It was only a short time ago that they announced, much to everyone’s surprise, that Final Fantasy 7 was getting a true remake. The announcement came coupled with a fantastic trailer that delivered an odd message, likely referring as much to the fans as to the gameworld itself. The trailer showcased Midgar, spoke of the reunion, and showed off a brief glimpse of Cloud and Barret.
But… can Final Fantasy 7’s success be reproduced? Because this isn’t a remaster, it’s not an up-res, it’s a remake. Change is coming, and I don’t think the meaning of that has set into a lot of people quite yet. While doing my Final Fantasy 7 stream, a lot of people, myself included, were asking questions like ‘how are they going to do this?’ or ‘I wonder how this will look in HD’… but that’s not what we’re getting. We don’t know how much, or how little, of what we remember of the original will actually make the cut. And that’s the part that has me so excited, and just a little scared.
Fans, myself included, have played Final Fantasy 7 enough times that we can practically recite the story. We know the game like the back of our hand, maybe even better… and the game is a constant chain of good decisions from the developers. Breaking even one link of that chain will break the entire thing… think through the game: every scene has ramifications, foreshadowing, and connections to the rest of the game. Nearly every scene has some hidden portion.
So what do they keep? Or, as a better question, what are the lessons they learn from Final Fantasy 7 when trying to craft a new take on it… what is the core of the game that must be maintained in order for it to be recognizable?
Cloud’s Identity Crisis
One of the key elements that made the game complete was the gradual progression of Cloud. His snarky character, his arrogance, the downfall of his sanity… the whole progression was handled nearly perfectly. You never quite know what was happening with him, until that pivotal moment.
The strange pseudo-love triangle between Cloud, Tifa, and Aerith. The dichotomy between reality and his memories. The gradual unraveling of the plot works because of Cloud’s strange confidence in a past he only barely remembers.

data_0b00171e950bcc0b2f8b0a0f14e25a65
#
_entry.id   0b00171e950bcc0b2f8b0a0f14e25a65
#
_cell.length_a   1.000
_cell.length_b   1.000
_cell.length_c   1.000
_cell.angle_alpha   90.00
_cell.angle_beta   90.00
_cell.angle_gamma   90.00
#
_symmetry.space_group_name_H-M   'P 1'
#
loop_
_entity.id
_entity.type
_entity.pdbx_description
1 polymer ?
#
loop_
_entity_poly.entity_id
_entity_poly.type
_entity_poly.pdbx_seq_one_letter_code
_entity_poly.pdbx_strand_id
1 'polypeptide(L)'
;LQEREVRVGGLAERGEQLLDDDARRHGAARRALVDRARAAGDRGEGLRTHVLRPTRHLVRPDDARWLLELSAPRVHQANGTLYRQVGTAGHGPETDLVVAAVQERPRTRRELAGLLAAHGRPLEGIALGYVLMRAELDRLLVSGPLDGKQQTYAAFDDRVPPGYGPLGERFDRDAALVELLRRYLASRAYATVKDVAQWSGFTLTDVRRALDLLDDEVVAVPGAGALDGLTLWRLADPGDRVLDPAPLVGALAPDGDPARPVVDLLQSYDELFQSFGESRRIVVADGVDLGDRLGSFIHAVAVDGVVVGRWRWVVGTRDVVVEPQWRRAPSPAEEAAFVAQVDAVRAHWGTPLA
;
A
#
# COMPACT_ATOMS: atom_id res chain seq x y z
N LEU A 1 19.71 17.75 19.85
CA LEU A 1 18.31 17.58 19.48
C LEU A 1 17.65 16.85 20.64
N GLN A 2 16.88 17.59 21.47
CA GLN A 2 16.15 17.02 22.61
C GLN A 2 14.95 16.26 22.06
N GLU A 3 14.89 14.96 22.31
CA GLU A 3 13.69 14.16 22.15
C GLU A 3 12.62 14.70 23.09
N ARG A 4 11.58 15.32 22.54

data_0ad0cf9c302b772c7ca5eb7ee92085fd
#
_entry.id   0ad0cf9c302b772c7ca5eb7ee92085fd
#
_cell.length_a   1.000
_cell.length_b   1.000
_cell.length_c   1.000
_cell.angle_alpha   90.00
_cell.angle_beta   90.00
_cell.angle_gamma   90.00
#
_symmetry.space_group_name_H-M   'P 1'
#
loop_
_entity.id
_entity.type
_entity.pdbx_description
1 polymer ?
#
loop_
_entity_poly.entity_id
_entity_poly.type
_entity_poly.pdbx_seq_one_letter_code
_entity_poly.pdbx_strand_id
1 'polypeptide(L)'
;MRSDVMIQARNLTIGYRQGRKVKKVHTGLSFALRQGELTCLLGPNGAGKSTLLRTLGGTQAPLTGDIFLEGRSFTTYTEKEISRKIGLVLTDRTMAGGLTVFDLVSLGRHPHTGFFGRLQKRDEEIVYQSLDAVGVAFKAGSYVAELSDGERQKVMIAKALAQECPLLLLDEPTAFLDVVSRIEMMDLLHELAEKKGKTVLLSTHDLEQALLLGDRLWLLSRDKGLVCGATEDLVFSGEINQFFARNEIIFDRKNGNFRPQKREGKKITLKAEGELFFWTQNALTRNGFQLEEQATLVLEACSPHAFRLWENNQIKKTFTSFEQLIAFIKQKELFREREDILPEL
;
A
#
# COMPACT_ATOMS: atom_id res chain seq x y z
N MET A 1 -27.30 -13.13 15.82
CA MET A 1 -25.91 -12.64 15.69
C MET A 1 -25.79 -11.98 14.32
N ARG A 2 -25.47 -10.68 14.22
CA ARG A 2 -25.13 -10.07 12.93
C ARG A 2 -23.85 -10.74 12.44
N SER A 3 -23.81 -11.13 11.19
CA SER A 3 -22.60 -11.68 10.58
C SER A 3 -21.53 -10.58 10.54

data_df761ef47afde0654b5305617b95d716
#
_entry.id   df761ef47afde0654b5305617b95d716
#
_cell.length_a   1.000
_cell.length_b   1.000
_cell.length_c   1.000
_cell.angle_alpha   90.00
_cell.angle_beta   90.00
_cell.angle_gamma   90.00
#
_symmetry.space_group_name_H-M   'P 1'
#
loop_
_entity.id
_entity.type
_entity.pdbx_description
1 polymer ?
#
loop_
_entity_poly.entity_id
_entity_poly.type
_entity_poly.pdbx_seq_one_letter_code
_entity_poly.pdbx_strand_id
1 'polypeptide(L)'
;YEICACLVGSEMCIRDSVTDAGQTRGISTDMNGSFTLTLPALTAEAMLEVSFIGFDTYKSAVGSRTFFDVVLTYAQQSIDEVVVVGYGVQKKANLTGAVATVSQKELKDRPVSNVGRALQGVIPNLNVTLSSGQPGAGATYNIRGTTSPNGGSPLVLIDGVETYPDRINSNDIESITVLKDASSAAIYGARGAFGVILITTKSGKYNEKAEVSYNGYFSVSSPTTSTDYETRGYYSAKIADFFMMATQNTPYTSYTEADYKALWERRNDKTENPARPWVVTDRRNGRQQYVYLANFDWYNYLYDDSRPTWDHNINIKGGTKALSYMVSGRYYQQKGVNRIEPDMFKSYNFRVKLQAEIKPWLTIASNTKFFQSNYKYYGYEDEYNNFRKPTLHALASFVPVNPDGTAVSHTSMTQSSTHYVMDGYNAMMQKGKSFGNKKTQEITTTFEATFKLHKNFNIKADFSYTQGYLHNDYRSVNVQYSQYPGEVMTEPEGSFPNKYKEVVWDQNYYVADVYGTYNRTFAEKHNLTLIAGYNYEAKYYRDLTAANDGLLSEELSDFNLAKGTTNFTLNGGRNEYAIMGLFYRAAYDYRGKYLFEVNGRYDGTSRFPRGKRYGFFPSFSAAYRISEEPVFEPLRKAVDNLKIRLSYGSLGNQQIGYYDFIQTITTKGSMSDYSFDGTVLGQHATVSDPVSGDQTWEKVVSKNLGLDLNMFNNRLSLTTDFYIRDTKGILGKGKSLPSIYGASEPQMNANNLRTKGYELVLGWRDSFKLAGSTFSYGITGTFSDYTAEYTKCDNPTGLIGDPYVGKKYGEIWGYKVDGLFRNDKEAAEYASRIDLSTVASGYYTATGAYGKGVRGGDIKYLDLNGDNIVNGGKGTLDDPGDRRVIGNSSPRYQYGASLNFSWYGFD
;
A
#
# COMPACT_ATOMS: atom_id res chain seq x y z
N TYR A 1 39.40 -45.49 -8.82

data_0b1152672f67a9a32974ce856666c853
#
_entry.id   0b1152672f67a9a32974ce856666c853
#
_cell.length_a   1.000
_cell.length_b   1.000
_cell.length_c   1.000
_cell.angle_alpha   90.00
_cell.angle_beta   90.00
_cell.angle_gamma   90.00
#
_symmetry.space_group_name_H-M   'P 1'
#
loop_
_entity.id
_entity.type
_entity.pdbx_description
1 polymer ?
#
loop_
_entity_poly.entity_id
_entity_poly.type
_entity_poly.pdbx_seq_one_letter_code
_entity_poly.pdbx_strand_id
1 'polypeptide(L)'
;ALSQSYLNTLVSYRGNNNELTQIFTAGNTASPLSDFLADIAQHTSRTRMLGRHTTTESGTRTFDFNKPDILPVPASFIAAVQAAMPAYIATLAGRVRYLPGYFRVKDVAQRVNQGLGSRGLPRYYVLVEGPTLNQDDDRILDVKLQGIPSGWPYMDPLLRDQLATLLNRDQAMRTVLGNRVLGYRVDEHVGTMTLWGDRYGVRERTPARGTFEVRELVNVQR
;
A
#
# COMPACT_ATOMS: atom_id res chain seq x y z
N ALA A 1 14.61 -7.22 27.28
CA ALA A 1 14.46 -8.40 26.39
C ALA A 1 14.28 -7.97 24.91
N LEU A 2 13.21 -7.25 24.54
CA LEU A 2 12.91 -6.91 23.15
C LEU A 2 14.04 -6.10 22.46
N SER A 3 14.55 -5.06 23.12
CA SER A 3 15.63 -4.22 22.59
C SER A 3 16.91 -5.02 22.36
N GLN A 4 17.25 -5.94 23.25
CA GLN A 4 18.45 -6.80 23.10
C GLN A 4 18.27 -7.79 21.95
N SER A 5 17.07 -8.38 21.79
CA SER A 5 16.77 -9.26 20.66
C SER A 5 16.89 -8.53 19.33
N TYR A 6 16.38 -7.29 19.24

Sephiroth and Jenova – The Real Plot
This is probably the biggest localization fubar in gaming history, but the dichotomy between Sephiroth and Jenova has to remain. What keeps Sephiroth from being directly involved, who is really in charge, what led to Sephiroth’s current situation… hell even the current situation itself.
These elements can all change… but Jenova’s mystery involvement is too good of a story to get rid of, especially since most of North America still doesn’t know about it. It’s a great chance for us to get a handle on the real mystery, a mystery we’ve all never seen before.
Aerith Must Die
I know it can be tempted to question ‘what if’ regarding the remake, or to try to create some attempt at rewriting the story around her survival. The reality is, the story is her story. As much as Cloud is seen as the protagonist, Final Fantasy 7 is at its core a tragedy about Aerith’s death and the impacts one death can have.
Every aspect of this game is built around the assumption that she dies. I love her character, she is one of my favourite Final Fantasy characters. Hell she was practically my childhood crush. But looking at the story… if you attempt to alter it so that her life isn’t lost, the story simply doesn’t work. So many elements hinge on her not being there… and not just Holy. Even the Highwind has a bit of a tragic tie to her, her involvement goes that deep.
A Dark Fantasy
Final Fantasy 7 is not a happy story. There are happy elements, but it is the story of a world approaching its end. It is a story of characters who are coping with various tragedies, overcoming personal demons. Whether we’re talking Tifa and losing her home twice, clinging to the one familiar element she has left, or Aerith’s death, or Barret taking care of his best friend’s child for him after their town was destroyed, or even Cid’s shattered dreams… the common thread is tragedy.
This needs to stay. It is what makes the game feel so real. So impactful. And it’s what makes the desperate defense of the planet so memorable. Because there’s really little reason for most of these characters to care… yet they do. And they find that little reason together.
The final pillar of the game is Materia. These magical little orbs of awesome. The concepts behind Materia – the wisdom of the Ancients, bestowing power to the user, crystallized life energy – are too integral to be left out.
There is some room for creativity here, depending on the specific gameplay model the development team would like to create… but the concepts that were so strong with the Materia must remain. Because they are not only unique and have such untapped potential, even to this day, but also are oh so integral to everything that is Final Fantasy 7.
This is it. There are a lot of things I loved about Final Fantasy 7, in reality it is one of the most iconic and memorable games ever… but most of the things we remember are easily altered without wrecking the final product. In the end, I think what needs to be remembered is that this will not be the Final Fantasy 7 we remember, but a new product designed to appeal to an older audience – the audience that played Final Fantasy 7 over 15 years ago when it first came into the world and are now adults, retaining enough of the old to be memorable, but not so much so as to be redundant. And, it is that realization that overrides my nerves and makes me simply excited for what is to come.
Final Fantasy 7’s remake may bring joy, and it may bring fear… but I am prepared to embrace whatever it brings.